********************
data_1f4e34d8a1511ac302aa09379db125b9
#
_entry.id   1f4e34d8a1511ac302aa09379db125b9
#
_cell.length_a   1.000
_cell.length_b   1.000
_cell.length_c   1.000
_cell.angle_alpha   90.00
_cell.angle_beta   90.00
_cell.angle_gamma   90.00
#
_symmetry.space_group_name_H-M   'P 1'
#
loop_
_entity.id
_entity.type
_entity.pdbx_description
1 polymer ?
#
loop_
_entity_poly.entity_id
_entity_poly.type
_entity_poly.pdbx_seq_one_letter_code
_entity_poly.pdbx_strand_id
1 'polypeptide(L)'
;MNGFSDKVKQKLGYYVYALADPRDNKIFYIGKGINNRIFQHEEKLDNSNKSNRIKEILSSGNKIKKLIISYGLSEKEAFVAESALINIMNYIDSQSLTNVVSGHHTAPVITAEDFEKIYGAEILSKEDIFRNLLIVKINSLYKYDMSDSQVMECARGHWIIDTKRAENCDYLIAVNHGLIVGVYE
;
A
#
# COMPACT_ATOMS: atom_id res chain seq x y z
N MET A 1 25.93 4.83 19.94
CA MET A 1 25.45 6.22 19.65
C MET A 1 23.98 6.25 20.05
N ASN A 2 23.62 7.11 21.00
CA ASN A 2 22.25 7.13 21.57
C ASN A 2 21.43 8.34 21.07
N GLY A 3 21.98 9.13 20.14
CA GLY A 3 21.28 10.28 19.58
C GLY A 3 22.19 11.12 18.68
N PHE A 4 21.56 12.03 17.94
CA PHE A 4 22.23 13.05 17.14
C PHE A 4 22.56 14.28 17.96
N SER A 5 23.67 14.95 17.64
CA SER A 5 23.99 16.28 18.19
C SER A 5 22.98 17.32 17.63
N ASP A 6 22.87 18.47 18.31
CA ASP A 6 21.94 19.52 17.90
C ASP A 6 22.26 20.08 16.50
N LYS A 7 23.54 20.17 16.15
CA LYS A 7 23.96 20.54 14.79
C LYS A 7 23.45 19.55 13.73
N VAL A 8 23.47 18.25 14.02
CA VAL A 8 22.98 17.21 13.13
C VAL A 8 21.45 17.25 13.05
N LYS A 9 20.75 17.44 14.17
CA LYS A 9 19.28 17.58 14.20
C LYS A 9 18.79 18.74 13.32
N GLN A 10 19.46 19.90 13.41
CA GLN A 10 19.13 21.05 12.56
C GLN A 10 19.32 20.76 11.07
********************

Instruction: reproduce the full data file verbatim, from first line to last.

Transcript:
data_1f4e34d8a1511ac302aa09379db125b9
#
_entry.id   1f4e34d8a1511ac302aa09379db125b9
#
_cell.length_a   1.000
_cell.length_b   1.000
_cell.length_c   1.000
_cell.angle_alpha   90.00
_cell.angle_beta   90.00
_cell.angle_gamma   90.00
#
_symmetry.space_group_name_H-M   'P 1'
#
loop_
_entity.id
_entity.type
_entity.pdbx_description
1 polymer ?
#
loop_
_entity_poly.entity_id
_entity_poly.type
_entity_poly.pdbx_seq_one_letter_code
_entity_poly.pdbx_strand_id
1 'polypeptide(L)'
;MNGFSDKVKQKLGYYVYALADPRDNKIFYIGKGINNRIFQHEEKLDNSNKSNRIKEILSSGNKIKKLIISYGLSEKEAFVAESALINIMNYIDSQSLTNVVSGHHTAPVITAEDFEKIYGAEILSKEDIFRNLLIVKINSLYKYDMSDSQVMECARGHWIIDTKRAENCDYLIAVNHGLIVGVYE
;
A
#
# COMPACT_ATOMS: atom_id res chain seq x y z
N MET A 1 25.93 4.83 19.94
CA MET A 1 25.45 6.22 19.65
C MET A 1 23.98 6.25 20.05
N ASN A 2 23.62 7.11 21.00
CA ASN A 2 22.25 7.13 21.57
C ASN A 2 21.43 8.34 21.07
N GLY A 3 21.98 9.13 20.14
CA GLY A 3 21.28 10.28 19.58
C GLY A 3 22.19 11.12 18.68
N PHE A 4 21.56 12.03 17.94
CA PHE A 4 22.23 13.05 17.14
C PHE A 4 22.56 14.28 17.96
N SER A 5 23.67 14.95 17.64
CA SER A 5 23.99 16.28 18.19
C SER A 5 22.98 17.32 17.63
N ASP A 6 22.87 18.47 18.31
CA ASP A 6 21.94 19.52 17.90
C ASP A 6 22.26 20.08 16.50
N LYS A 7 23.54 20.17 16.15
CA LYS A 7 23.96 20.54 14.79
C LYS A 7 23.45 19.55 13.73
N VAL A 8 23.47 18.25 14.02
CA VAL A 8 22.98 17.21 13.13
C VAL A 8 21.45 17.25 13.05
N LYS A 9 20.75 17.44 14.17
CA LYS A 9 19.28 17.58 14.20
C LYS A 9 18.79 18.74 13.32
N GLN A 10 19.46 19.90 13.41
CA GLN A 10 19.13 21.05 12.56
C GLN A 10 19.32 20.76 11.07